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Preventing Sunburn in Horses

Preventing Sunburn in Horses

Spring and summer are usually the best time of year for horseback riders. The weather is finally at the perfect temperature to be outside and in the saddle. The sunshine and longer days allow you to hit the trails and enjoy time with your horse. But, the harsh sun can be a real trial for light-skinned horse owners. 

Horse owners of pink-skinned horses, such as Paints, Pintos, Cremellos, and Appaloosas, know the reality of sunburned horses. If you have ever had a sunburn yourself, you know what a painful experience this is. 

Sunburn prevention for horses is similar to sunburn prevention for humans. Active prevention is preferable to treating a painful sunburn. Because horses live outside, sunburn prevention is a daily task. Sunscreen and shade are essential tools in keeping your horse safe from rays.

Sunscreens

There are many horse-specific sunscreens on the market with high SPF protection. An easy-to-use butter stick or roll-on applicator makes it easy to apply sunscreen to your horse’s nose or areas with exposed skin. If you already have a stockpile of sunscreen at home, baby sunscreen or sunscreen with 50 or over SPF protection will work too! 

Stay Shaded

Sun shades or some type of cover are essential to keep all horses cool but are even more important for light-skinned horses. For horses living in excessively hot, sunny climates, consider keeping your horse inside during the day and turned out at night. Switching the schedule can reduce sun exposure, fly exposure, and keep your horse cooler. If you do not have a barn or cannot change your turnout schedule, ensure your paddock has a large shaded area where your horse can get out of the sun. If your horse is in a herd, this area might need to be very large.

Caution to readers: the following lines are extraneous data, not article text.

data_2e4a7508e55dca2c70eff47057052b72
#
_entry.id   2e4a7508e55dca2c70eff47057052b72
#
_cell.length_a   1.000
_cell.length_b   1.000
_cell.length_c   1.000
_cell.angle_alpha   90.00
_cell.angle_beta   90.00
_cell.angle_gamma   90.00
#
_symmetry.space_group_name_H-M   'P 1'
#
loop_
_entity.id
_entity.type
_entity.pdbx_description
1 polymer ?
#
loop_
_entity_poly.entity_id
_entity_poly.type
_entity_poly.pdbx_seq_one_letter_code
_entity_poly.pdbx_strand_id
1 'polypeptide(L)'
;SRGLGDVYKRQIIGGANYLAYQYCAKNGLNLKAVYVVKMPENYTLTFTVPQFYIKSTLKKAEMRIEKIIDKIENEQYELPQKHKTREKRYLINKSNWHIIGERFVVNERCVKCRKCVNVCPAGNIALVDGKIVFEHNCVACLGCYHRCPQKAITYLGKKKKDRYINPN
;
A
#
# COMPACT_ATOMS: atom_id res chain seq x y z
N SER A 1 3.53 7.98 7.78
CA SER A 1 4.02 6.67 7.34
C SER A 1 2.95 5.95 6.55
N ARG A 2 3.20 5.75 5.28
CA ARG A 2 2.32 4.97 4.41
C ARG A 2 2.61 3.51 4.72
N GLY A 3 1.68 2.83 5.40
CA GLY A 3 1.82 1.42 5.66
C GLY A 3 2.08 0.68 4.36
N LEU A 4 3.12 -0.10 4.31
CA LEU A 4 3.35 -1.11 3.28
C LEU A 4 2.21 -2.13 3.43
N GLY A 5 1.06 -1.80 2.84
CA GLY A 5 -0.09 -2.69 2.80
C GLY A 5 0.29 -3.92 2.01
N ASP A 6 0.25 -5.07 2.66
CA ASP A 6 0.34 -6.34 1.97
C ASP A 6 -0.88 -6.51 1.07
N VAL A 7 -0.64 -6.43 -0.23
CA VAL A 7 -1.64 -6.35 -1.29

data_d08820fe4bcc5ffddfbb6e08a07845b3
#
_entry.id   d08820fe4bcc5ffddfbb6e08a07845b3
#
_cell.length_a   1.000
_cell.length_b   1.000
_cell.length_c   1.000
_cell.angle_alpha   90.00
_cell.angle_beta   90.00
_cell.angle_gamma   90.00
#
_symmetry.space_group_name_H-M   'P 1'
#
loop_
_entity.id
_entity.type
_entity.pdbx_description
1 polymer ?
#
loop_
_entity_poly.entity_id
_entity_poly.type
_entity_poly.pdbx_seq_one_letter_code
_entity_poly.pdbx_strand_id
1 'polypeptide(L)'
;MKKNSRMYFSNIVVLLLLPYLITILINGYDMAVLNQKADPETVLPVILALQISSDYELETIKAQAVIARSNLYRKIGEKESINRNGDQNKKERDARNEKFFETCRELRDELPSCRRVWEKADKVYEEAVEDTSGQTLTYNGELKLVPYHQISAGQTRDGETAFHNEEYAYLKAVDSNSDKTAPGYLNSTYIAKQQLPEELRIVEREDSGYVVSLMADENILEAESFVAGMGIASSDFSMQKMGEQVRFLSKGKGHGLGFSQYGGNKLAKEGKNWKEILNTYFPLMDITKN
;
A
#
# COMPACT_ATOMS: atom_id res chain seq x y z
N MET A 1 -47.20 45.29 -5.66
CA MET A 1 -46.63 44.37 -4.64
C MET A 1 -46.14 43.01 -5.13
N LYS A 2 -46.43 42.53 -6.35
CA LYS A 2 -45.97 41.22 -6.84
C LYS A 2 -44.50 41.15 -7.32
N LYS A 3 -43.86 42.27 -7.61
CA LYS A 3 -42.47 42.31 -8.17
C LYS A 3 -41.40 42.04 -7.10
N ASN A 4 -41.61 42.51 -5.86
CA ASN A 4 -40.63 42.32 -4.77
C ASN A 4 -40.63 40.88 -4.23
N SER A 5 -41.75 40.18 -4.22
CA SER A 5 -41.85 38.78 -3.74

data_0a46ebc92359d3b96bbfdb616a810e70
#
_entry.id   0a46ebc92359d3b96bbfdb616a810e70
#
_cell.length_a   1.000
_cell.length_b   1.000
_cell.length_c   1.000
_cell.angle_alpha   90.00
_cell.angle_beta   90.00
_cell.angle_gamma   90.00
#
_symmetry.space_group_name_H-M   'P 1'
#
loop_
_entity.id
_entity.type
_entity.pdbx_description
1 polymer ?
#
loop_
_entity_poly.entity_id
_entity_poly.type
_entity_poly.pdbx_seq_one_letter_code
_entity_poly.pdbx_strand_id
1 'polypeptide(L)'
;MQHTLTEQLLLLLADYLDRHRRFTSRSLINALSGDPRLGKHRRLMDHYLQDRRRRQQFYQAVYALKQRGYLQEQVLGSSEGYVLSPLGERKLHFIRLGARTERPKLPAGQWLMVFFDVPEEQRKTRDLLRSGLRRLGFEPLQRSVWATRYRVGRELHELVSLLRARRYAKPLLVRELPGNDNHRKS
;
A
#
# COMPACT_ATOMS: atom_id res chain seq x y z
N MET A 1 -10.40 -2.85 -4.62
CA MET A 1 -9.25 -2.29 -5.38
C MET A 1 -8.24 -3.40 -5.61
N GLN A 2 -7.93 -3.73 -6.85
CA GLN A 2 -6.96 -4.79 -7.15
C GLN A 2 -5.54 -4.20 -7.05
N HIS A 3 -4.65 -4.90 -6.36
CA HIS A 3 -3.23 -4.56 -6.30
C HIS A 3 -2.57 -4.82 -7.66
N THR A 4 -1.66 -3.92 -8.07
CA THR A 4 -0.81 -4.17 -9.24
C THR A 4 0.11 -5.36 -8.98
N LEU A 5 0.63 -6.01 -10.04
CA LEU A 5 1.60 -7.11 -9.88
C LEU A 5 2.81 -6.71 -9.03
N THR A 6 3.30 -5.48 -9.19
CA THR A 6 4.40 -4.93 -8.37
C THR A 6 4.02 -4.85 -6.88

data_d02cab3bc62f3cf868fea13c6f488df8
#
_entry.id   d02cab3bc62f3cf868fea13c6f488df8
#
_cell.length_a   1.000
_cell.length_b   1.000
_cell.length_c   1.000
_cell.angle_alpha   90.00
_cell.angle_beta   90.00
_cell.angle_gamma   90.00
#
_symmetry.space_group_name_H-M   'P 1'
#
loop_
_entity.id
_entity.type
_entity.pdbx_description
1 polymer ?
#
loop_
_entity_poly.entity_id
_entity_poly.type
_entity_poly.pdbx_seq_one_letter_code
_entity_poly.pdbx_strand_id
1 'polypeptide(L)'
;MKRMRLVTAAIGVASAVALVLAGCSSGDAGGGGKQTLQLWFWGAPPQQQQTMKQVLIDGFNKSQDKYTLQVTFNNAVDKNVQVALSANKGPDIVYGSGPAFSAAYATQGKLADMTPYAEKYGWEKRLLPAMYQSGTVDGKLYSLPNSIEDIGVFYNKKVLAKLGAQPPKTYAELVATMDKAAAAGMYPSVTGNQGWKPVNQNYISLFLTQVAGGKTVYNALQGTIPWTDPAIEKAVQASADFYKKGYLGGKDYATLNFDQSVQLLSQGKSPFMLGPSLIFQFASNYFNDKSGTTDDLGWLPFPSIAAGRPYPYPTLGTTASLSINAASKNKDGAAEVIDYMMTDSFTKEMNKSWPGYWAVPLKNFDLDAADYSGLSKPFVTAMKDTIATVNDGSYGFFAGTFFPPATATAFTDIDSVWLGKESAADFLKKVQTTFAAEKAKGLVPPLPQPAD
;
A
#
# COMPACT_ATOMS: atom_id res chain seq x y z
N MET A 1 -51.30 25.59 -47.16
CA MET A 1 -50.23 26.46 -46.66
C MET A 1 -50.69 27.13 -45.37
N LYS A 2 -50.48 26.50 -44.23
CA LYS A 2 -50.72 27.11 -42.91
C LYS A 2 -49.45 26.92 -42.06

Fly sheets and fly masks are another way to protect your horse. Fly sheets provide multipurpose protection, and most come in UV protective fabric. When purchasing or researching fly sheets, look for breathable, light material to keep your horse cool during the warmer parts of the day. If your horse will tolerate it, purchase a fly mask with a nose protector. This provides a little extra shade for their sensitive nose area.

After Sun Care

If your horse already has sunburn, sunscreen won’t help heal the damaged skin. Keep the area clean and moisturized with a balm or wound coat, as with any wound. You want to avoid any products with alcohol in them as this will dry out the skin leading to painful cracking. If the sunburn is severe, or your horse is rubbing it, use a clean, warm cloth to clean the area and remove dirt to prevent infection. 

Keep your horse out of the sun as much as possible while the sunburn is healing. Continue to apply sunscreen if they are outside. It will not help heal the current sunburn, but it will prevent it from getting worse.

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